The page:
Uninitialised Devices

This panel only shows up if you have any unformatted or free device that is available for use. In the following example, "/dev/sdc1" can be mounted.

Music Library - unused storage

The following is an example of a brand new SDD, ready to be used in Snakeoil OS.

Music Library - Format New Storage

Once you click on any device in the "Uninitialised Device" panel, you should expect to see a corresponding entry show up in the "Mount Points Configurations" panel. Make any changes if necessary, and click the "Save" button to submit the changes. If things work as expected you should see the device show up in the "Mounted Partitions" panel at the top.

Music Library - unused clicked

Mount Points Configuration

In this panel you can add or remove mounts for your Snakeoil OS. Click on the "Add Mount Point" button to create a new entry. Note that you can only have 1 entry if you are using an un-activated edition of Snakeoil OS.

Music Library - mount config

The fields of the entry are described as such:

  • Media: This is your storage device. This can be hard disk on your system or network shares (CIFS or NFS protocols). Refer to the next section for info.
  • Mount Point: All media are mounded in /media/music. Therefore when you enter something like library, the device will be mounted under /media/music/library.
  • Mount Type: Specify the file system of your medium. Supported formats are - CIFS, EXT4, NFS, NTFS and VFAT (FAT32)
  • Mount Options: Tweak options you can use. This is still experimental and may not do anything.
  • Delete: This is a red button with a picture of the trash can icon. Click on this button to delete the entry. The medium will be unmounted when you click "Save".
Music Library - mount config 2


The media field is where you specify the medium to mount. This can be hard disk on your system or network shares (CIFS or NFS protocols). The format for specifying hard disks are as follows:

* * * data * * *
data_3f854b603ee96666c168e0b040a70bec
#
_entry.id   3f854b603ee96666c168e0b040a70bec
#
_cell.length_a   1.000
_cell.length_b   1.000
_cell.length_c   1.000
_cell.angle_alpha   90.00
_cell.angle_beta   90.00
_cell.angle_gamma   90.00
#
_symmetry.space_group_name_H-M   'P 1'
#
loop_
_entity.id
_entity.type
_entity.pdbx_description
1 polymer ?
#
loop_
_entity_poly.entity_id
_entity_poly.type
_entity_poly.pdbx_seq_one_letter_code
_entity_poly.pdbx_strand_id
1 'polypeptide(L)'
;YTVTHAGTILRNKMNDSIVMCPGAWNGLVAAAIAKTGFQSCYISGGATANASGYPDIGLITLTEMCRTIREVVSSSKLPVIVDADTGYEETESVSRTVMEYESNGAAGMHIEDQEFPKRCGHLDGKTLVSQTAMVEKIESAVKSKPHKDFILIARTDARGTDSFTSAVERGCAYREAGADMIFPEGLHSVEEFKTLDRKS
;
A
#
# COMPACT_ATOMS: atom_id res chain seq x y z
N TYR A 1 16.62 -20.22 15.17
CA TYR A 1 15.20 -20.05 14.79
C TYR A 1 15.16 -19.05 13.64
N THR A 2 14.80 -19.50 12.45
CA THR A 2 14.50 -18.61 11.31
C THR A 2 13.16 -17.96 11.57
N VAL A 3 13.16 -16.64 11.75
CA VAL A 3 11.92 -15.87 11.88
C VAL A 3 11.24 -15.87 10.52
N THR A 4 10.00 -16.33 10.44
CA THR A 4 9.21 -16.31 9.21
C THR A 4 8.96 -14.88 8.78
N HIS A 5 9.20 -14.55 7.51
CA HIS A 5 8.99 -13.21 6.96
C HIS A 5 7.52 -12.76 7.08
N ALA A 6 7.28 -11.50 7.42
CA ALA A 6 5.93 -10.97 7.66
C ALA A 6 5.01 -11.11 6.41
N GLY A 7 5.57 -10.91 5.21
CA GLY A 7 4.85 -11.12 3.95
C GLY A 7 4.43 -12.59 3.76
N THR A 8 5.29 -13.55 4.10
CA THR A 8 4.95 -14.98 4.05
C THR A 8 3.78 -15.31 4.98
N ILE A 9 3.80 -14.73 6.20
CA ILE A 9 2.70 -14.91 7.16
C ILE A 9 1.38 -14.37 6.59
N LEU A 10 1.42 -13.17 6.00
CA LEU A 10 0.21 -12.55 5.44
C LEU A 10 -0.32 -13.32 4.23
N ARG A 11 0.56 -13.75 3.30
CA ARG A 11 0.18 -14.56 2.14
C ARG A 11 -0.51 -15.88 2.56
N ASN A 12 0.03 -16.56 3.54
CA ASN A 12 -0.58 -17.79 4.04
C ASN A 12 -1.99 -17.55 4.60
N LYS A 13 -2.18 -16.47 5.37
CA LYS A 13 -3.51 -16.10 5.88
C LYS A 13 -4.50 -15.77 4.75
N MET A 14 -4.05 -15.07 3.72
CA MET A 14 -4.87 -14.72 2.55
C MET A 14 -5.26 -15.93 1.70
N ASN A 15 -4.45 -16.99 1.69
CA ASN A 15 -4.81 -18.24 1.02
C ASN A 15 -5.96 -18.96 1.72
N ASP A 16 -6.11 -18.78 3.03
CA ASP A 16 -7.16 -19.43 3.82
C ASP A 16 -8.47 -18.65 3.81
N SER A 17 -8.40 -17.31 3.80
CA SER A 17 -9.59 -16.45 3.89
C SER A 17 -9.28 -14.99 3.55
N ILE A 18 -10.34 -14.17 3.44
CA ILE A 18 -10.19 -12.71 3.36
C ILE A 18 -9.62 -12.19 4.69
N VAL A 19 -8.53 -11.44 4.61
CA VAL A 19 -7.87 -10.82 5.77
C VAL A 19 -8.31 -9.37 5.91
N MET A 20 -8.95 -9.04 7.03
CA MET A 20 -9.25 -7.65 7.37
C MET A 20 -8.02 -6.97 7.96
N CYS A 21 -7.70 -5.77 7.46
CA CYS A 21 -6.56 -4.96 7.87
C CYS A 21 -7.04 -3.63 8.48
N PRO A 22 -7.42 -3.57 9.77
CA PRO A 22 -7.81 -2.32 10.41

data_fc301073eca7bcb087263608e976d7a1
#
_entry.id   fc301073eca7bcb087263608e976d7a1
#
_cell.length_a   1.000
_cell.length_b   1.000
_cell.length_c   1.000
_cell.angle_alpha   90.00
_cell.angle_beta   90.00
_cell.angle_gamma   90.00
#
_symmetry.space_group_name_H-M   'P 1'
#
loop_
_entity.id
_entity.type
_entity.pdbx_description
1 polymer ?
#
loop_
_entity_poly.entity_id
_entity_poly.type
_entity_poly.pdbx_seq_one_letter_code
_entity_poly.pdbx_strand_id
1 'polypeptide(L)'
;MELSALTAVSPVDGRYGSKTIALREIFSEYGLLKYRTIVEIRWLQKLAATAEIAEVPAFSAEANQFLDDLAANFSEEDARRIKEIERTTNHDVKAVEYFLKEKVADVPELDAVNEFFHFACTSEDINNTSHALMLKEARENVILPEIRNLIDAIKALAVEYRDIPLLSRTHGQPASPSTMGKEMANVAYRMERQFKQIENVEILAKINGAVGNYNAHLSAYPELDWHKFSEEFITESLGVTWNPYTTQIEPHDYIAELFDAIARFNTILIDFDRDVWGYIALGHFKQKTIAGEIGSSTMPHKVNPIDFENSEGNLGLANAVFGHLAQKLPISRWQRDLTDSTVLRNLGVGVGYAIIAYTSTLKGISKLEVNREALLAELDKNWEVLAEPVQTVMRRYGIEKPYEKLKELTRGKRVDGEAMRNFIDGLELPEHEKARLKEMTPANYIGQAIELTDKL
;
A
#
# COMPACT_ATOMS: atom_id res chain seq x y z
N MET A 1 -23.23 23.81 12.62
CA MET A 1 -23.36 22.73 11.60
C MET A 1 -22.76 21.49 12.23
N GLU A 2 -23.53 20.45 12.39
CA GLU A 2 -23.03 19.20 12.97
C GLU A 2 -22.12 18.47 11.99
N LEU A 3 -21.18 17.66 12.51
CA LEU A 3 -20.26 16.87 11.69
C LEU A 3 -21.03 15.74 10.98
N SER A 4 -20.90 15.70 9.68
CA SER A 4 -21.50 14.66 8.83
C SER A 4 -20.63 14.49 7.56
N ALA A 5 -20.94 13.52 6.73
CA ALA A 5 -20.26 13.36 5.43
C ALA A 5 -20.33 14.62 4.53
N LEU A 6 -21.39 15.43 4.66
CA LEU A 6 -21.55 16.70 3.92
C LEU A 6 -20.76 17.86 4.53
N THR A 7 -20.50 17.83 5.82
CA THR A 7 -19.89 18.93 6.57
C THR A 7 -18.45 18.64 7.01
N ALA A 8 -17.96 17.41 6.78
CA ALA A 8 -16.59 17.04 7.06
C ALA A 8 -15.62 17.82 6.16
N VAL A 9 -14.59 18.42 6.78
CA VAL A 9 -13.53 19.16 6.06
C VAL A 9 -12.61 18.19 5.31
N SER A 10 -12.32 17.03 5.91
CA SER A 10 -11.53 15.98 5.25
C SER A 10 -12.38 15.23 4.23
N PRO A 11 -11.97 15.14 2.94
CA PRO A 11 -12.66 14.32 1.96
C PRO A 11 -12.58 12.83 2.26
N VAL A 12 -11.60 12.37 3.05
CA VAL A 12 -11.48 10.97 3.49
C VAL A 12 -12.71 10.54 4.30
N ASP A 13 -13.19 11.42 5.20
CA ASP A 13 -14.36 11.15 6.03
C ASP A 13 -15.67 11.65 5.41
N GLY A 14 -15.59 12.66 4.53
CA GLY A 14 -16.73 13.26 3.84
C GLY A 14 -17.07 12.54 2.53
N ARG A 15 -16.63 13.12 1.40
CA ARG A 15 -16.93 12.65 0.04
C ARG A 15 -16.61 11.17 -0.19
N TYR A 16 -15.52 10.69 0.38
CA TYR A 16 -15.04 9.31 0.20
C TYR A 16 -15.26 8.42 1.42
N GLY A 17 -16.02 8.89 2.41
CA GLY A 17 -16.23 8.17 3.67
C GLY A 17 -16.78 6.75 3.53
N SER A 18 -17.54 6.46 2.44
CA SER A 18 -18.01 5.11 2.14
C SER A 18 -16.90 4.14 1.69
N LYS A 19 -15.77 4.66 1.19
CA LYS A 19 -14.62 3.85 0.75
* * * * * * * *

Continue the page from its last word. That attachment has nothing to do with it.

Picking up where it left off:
/dev/sdXY (where X is an alphabet from b to z, and Y is the partition number).

e.g. to mount partition 1 of your second hard disk, it is /dev/sdb1.

For NFS v3, specify the full path of the mount, i.e.:


and with NFS v4, just the share name:


For CIFS network shares, the format is:


If you  have ACL setup for your Windows shares, you'd need to put in your windows login details. Be warned that the password is stored in plaintext on your Snakeoil OS computer, so please use guest shares whenever possible.

Music Library - CIFS Setup

Remember to click the "Save" button to commit all your changes.

Copying Files Over Network

Snakeoil OS can function as a NAS! If you are using Windows, start Windows Explorer, in the search box enter the the Snakeoil OS hostname or IP with two slashes before the name (e.g. machine_name or ip_address). You should now see two network shares - music and playlists. Copy all your music files to the music share, and any supported playlists (e.g. m3u) to the playlists share.

For playlists, please use use relative path whenever possible to ensure maximum compatibility with the software players.

Windows Share

Copying music over the network will take a while (that's why I recommend E1000e cards as I find them to have a higher transfer speed compared to Realtek and Broadcom). If you have a big media library to transfer it's well worth the effort to disconnect the drive from the machine, and connect it to your primary machine to do the actual file transfer.

Running Snakeoil OS as a NAS consume more resources than necessary. In activated Snakeoil OS machines, you have the option to enable/disable this as needed.

 Main   Configuration    Networking   Music Players